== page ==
Vegan Sushi: Dining Out or Rolling Your Own

Is sushi vegan? Well, it can be.

Unfortunately, most sushi contains either fish or roe. But vegan sushi is nevertheless widely available in groceries and at restaurants. It’s also easy to make at home. Whether you buy it or make it yourself, vegan sushi is some of the tastiest food you’ll ever eat.

Sushi is by far the most famous dish in Japanese cooking. It takes an endless variety of forms, from dead-simple three ingredient nori rolls to extravagant offerings that demand years of training for authentic preparation. Luckily for vegans, the complexity surrounding sushi preparation mainly regards the fussy work of cutting up the fish, which demands expert instruction—especially where fugu (puffer fish) species are concerned. These fish contain a gland carrying enough poison to kill thirty people!

By contrast, you can make fantastic vegan sushi with minimal practice, with no risk of killing anybody.

Vegan sushi makes terrific sense from an ethical and environmental standpoint. You’ll also avoid potential exposure to parasitic worms and larva that are far-too-commonly found in raw fish.

Vegan Sushi Fillings

Fish is absolutely not a mandatory sushi ingredient. Here are some vegan items that are marvelous in sushi:

  • avocado
  • cucumber
  • baked sweet potato
  • nato
  • fried or baked tamari-marinated tofu
  • baked kabocha squash
  • radish
Non-traditional sushi with mango replacing the usual nori seaweed wrapping. From Helecho Vegan Sushi in Medellin, Colombia.

Restaurant Sushi

You may have trouble finding totally vegan sushi in restaurants. That’s because most Japanese restaurants flavor their rice with dashi, a seasoning that provides a umami flavor. Dashi is usually made from fish flakes, but it is possible to make this seasoning from vegan ingredients like seaweed or mushrooms. Unfortunately, it’s a safe bet that the rice cooked at most sushi restaurants contains a minuscule amount of fish-based dashi.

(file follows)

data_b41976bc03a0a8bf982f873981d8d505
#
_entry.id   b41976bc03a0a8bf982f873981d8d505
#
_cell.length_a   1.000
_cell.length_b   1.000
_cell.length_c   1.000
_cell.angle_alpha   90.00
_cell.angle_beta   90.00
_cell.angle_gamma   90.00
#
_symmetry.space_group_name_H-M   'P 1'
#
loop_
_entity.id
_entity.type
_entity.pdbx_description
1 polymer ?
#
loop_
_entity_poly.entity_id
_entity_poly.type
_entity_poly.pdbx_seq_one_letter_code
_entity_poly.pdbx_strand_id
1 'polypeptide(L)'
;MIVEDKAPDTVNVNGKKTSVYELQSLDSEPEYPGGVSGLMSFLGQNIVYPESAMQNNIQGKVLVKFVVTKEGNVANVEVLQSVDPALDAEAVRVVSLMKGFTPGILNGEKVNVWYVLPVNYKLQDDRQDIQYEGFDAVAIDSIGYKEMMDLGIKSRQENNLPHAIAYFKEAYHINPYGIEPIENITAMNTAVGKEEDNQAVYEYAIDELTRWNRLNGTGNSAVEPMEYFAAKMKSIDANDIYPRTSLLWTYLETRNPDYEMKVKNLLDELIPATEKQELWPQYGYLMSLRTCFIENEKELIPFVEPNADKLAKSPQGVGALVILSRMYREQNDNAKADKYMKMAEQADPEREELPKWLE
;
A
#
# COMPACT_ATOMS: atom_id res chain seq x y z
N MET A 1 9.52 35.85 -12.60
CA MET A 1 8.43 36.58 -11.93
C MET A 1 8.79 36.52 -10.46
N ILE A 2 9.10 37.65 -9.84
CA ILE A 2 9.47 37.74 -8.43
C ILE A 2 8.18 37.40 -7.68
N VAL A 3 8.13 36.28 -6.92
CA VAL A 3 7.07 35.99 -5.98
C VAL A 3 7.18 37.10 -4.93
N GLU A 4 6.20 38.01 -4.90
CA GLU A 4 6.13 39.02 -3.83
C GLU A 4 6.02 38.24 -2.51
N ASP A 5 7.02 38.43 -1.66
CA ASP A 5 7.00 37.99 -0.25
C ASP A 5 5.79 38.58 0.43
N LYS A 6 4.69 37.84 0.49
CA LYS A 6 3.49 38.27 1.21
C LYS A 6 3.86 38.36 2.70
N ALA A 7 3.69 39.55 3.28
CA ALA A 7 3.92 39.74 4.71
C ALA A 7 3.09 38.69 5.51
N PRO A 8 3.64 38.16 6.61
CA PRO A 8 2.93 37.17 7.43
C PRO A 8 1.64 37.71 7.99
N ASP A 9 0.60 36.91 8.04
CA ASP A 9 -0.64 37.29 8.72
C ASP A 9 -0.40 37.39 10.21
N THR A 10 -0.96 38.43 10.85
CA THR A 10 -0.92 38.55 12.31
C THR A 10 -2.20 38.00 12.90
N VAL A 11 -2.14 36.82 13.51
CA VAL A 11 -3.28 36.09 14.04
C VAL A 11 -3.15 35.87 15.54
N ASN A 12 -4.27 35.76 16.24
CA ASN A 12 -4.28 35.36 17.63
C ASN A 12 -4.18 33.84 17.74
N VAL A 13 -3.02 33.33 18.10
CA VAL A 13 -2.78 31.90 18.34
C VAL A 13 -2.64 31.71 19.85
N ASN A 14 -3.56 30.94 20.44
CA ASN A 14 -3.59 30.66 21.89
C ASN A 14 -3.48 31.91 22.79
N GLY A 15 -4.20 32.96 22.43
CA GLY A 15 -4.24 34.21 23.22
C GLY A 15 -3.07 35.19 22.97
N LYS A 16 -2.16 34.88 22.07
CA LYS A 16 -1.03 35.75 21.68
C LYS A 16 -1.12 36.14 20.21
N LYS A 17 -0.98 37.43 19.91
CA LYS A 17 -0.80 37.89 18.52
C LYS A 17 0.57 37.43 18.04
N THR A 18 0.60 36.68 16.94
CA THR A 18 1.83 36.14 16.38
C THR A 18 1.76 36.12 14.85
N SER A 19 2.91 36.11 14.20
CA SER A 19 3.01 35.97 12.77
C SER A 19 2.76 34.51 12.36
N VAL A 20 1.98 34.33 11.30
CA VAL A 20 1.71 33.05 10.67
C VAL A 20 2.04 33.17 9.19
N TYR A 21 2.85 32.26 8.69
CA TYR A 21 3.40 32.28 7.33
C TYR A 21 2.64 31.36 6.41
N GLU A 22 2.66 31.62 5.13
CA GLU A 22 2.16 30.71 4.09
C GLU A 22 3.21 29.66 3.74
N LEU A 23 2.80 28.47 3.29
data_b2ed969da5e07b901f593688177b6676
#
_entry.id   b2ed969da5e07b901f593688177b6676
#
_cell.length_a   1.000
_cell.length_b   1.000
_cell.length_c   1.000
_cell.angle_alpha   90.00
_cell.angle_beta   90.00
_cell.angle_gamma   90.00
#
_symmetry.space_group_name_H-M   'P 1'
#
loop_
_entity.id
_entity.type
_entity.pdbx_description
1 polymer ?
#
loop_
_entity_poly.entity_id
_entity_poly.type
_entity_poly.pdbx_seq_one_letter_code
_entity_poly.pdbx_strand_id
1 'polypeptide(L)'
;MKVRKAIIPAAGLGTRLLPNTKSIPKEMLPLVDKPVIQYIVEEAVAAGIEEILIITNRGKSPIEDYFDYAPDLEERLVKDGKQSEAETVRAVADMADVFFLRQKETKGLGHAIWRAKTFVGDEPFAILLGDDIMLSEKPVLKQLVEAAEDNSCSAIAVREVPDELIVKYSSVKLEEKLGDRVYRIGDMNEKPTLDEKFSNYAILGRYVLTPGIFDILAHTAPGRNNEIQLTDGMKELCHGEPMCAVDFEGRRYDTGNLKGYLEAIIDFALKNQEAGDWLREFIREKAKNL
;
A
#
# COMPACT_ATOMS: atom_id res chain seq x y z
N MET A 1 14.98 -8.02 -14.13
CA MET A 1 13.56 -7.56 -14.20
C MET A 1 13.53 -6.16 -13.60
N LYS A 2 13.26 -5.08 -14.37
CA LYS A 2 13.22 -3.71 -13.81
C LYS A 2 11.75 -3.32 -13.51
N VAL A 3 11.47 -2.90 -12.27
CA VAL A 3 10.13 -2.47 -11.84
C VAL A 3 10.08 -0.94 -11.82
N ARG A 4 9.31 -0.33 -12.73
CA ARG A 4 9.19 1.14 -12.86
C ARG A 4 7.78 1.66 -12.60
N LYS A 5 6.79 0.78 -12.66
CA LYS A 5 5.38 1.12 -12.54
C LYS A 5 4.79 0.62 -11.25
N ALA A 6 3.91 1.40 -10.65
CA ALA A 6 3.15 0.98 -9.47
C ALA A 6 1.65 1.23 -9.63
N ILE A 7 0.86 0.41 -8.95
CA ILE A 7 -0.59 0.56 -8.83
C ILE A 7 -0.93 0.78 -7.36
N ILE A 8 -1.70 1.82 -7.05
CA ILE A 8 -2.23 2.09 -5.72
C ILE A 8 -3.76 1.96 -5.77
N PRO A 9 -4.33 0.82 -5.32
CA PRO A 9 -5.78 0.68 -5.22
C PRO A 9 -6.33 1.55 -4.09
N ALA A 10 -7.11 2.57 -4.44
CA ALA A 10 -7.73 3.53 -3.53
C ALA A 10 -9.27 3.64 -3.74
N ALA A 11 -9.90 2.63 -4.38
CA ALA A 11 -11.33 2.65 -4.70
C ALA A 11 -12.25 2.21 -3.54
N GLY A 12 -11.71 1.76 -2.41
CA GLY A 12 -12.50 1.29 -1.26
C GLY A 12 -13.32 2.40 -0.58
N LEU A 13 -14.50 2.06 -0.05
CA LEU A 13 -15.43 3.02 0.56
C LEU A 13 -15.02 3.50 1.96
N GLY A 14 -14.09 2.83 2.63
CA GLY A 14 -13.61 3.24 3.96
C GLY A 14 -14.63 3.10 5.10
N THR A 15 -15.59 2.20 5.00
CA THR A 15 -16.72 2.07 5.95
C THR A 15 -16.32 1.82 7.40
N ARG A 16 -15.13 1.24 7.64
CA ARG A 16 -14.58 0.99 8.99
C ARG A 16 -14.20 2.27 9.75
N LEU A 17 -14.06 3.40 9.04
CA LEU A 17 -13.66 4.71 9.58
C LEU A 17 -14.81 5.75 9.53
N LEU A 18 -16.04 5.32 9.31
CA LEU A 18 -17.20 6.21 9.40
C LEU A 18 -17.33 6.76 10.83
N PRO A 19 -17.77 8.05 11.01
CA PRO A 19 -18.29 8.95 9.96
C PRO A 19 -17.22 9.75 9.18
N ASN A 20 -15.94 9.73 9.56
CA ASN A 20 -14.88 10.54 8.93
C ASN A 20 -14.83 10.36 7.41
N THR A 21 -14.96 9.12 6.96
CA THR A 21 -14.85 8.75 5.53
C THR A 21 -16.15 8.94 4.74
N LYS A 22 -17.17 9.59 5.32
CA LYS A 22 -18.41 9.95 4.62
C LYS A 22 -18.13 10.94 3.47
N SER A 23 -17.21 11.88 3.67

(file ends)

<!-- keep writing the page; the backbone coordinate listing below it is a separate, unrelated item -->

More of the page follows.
If you can get vegan rice you’re home free—just order a nori roll made without seafood or eggs. Keep in mind, though, that the cost of your meal may be unreasonably high—because of lofty fish prices, sushi restaurants are among the most expensive places to eat. It’s unlikely that you’ll get an appropriate discount for ordering fish-free sushi, even though the ingredients that go into your meal could hardly be cheaper.

Nori rolls are served alongside a shallow bowl in which you’ll pour a little soy sauce. You’ll then use your chopsticks to stir in as much wasabi paste as suits your taste. Wasibi is super pungent, so try just a tiny bit to start. Next, you’ll use chopsticks to take a piece of sushi, and dip it into your soy sauce. It’s a faux pas to treat nori rolls as a finger food while at restaurants, but when I’m home and nobody’s looking I don’t see the point of using chopsticks. My Japanese friends don’t use them either for informal meals at home.

While it can be tough to find 100 percent vegan sushi at restaurants, many natural food stores carry vegan nori rolls. Just check the refrigerated section, next to their sandwiches and other prepared meals.

vegan sushi
Three types of vegan nori rolls, plus natto rolls and iniri (rice wrapped by tofu skin). This little feast, ordered on an iPad and arriving via conveyor belt, cost barely $5 in Kumamoto, Japan.

Making Vegan Sushi at Home

If there’s no place nearby that sells vegan sushi, it’s easy to make your own.

You’ll need sushi rice, veggies, nori, and a sushi rolling mat. Any good natural food store carries sheets of nori. Better yet, Asian groceries typically sell it at rock-bottom prices—and they also stock an excellent selection of soy sauce, pickled ginger, sushi rice, and wasabi.

Once you get the knack of making nori rolls, they are one of the easiest gourmet-leaning meals you can make. YouTube offers numerous instruction videos for making vegan sushi. Here’s a splendid introductory video that covers the basics, and shows you three varieties perfect for your first attempts. And here’s a longer video showing more ambitious and labor-intensive variations.

If you want to explore further, pick up a copy of the all-vegan cookbook, Sushi Modoki.

Fancy Fillings and Special Accompaniments

Making nori rolls at home offers the perfect opportunity to experiment with the latest vegan fish alternatives. Ocean Hugger Foods offers a product called Ahimi that’s made from tomatoes, yet has a texture and flavor profile shockingly similar to pricey (and often endangered!) tuna.

Half of what makes sushi special are its accompaniments. At home or in restaurants, try eating slices of pickled ginger and sipping some cold Japanese beer between pieces. Note that store-bought pickled ginger may contain artificial sweeteners or red dye, so read labels and opt for a gourmet brand. Japanese-style lager beers, not surprisingly, provide the perfect accompaniment to vegan sushi. Available internationally, Asahi’s flagship Super Dry beer sold in silver cans makes for  a sensational vegan pairing.

For further reading, please see our Vegan Cooking Guide and our Guide to Vegan Japanese food.
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